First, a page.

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Ohio Portraits, Vol. 1: A Midwestern Micromemoir
By Erika D. Price
English Prime Press
Reviewed by Chris Schahfer
I'll be honest: the idea of reading an independently published memoir didn't strike me as at all appealing. In my head, I thought this would be a big screed against the author's hometown, all the people that underestimated them, etc., etc. Sort of like how autobiographical self-published novels often work. Yet Erika D. Price took me by surprise. Ohio Portraits is far from my favorite book, and I don't think it can compete with other fragmented memoirs like Eula Biss' the Balloonists, Claudia Rankine's Don't Let Me be Lonely, or Maggie Nelson's peerless Bluets, but the writing here is pretty good, and the emotional tone of the work is nuanced. It is, in other words, a pretty solid read.
Now, fragmented memoirs run the risk of coming off as incoherent, since their writers tend not to explain the connections between each section. Generally, readers are supposed to intuit the thematic similarities between sections. Of course, this is very much one of the genre's strengths, as it allows the writers plenty of room to weave disparate themes together. Bluets, for instance, achieves that synchronicity almost astonishingly well. Ohio Potraits' biggest weakness is that it doesn't appear to have that same sort of tightness. It looked to me like the fragments were selected almost at random, which results in moments like "a milk-white, freckled, redheaded kid who somehow looked exactly like Ja Rule" taking up an entire fragment. I had to wonder what, on a more macro level, Price intended to say about Ohio. I see this as a significant shortcoming of the book, which feels rather incomplete sans broader takeaway.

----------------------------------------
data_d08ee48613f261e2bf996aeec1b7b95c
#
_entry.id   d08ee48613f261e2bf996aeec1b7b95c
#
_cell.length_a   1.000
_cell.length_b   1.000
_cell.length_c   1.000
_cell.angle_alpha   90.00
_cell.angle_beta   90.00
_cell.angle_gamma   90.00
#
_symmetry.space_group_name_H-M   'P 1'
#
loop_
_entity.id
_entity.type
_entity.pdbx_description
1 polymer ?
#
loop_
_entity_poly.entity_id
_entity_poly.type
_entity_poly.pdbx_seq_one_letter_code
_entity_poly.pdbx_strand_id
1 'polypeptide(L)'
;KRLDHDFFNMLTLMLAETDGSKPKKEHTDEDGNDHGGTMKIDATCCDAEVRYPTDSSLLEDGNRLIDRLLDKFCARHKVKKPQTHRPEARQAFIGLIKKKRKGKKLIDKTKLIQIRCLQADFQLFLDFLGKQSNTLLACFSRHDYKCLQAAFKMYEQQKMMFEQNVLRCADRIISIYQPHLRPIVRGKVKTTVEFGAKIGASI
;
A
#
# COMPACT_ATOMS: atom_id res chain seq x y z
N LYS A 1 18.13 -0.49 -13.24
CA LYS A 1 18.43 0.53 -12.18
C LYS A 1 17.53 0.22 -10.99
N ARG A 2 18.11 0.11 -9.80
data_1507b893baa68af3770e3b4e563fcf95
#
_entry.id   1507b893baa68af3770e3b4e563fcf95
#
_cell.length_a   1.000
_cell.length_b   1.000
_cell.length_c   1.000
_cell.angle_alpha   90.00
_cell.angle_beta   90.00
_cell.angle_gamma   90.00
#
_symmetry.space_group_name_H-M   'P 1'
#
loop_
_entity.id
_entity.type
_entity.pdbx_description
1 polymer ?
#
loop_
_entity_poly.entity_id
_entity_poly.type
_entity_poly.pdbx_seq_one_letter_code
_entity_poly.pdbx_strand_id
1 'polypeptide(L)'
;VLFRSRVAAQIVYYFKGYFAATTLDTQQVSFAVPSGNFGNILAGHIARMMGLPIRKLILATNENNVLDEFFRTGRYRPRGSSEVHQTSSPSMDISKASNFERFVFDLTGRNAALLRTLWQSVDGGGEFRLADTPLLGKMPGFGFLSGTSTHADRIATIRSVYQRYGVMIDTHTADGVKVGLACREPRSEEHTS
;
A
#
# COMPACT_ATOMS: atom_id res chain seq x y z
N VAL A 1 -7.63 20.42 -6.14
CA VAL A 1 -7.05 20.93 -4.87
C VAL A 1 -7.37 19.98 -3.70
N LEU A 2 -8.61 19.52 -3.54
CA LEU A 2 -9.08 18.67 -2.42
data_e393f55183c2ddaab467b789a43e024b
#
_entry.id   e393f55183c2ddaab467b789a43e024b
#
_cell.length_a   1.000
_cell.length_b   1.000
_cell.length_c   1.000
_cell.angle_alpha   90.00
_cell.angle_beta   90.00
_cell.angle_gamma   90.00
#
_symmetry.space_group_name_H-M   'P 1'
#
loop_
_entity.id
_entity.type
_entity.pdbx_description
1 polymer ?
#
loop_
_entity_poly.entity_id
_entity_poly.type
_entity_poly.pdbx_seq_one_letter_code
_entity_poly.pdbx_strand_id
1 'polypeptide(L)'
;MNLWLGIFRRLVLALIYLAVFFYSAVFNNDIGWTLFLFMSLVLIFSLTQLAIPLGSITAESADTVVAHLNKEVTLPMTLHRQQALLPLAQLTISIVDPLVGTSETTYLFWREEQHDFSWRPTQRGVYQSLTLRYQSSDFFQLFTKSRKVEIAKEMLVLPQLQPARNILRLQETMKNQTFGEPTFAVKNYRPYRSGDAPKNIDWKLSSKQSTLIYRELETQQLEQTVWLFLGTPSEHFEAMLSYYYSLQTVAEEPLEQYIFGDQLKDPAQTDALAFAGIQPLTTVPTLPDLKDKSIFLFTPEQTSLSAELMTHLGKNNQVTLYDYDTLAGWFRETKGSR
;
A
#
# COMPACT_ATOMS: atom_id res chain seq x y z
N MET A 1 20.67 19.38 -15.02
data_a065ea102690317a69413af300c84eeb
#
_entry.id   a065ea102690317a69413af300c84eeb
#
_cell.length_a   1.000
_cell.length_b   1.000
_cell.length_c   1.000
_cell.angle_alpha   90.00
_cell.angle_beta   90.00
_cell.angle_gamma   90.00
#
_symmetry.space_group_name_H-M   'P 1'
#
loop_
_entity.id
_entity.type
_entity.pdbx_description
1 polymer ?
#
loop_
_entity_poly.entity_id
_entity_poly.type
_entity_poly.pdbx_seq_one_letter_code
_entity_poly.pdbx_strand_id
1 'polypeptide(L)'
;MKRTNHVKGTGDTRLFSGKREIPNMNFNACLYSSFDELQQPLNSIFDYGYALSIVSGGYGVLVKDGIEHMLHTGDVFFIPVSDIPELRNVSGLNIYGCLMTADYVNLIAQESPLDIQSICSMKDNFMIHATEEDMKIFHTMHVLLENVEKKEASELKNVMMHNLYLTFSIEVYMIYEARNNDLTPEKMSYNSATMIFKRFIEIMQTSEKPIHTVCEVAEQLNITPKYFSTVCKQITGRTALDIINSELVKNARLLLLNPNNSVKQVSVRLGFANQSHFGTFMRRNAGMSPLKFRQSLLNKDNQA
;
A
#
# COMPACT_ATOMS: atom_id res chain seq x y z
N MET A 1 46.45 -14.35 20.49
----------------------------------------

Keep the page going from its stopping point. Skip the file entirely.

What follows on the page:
Still, Price does many things well here. I appreciated the variety within the fragments; some paint brief stories, others delve into single characters or conversations, still others take the form of questions or, in one case, apologies. This helps keep things lively and varied, and allows Price broad access to a variety of emotions. Indeed, these fragments all come in different tones, some a little funnier, some a little sadder, some nostalgic and some angry. A few of them even aim for that sort of Steinbeck-style sweep, where Price tries to speak for a whole generation: see Portrait 63, which includes lines such as "We take jobs in the eastern cities, with their steep rents and narrow streets; we hide in expensive, drafty bars in Chicago or St. Louis, bragging about what we know." I'm not even sure how well this came off for Steinbeck, and I'm definitely unsure how it comes off for Price. Still, I appreciated the variety of moods, and as I've said before, the writing is pretty solid. With a little more to connect the fragments, this really could've been something.
Out of 10: 7.0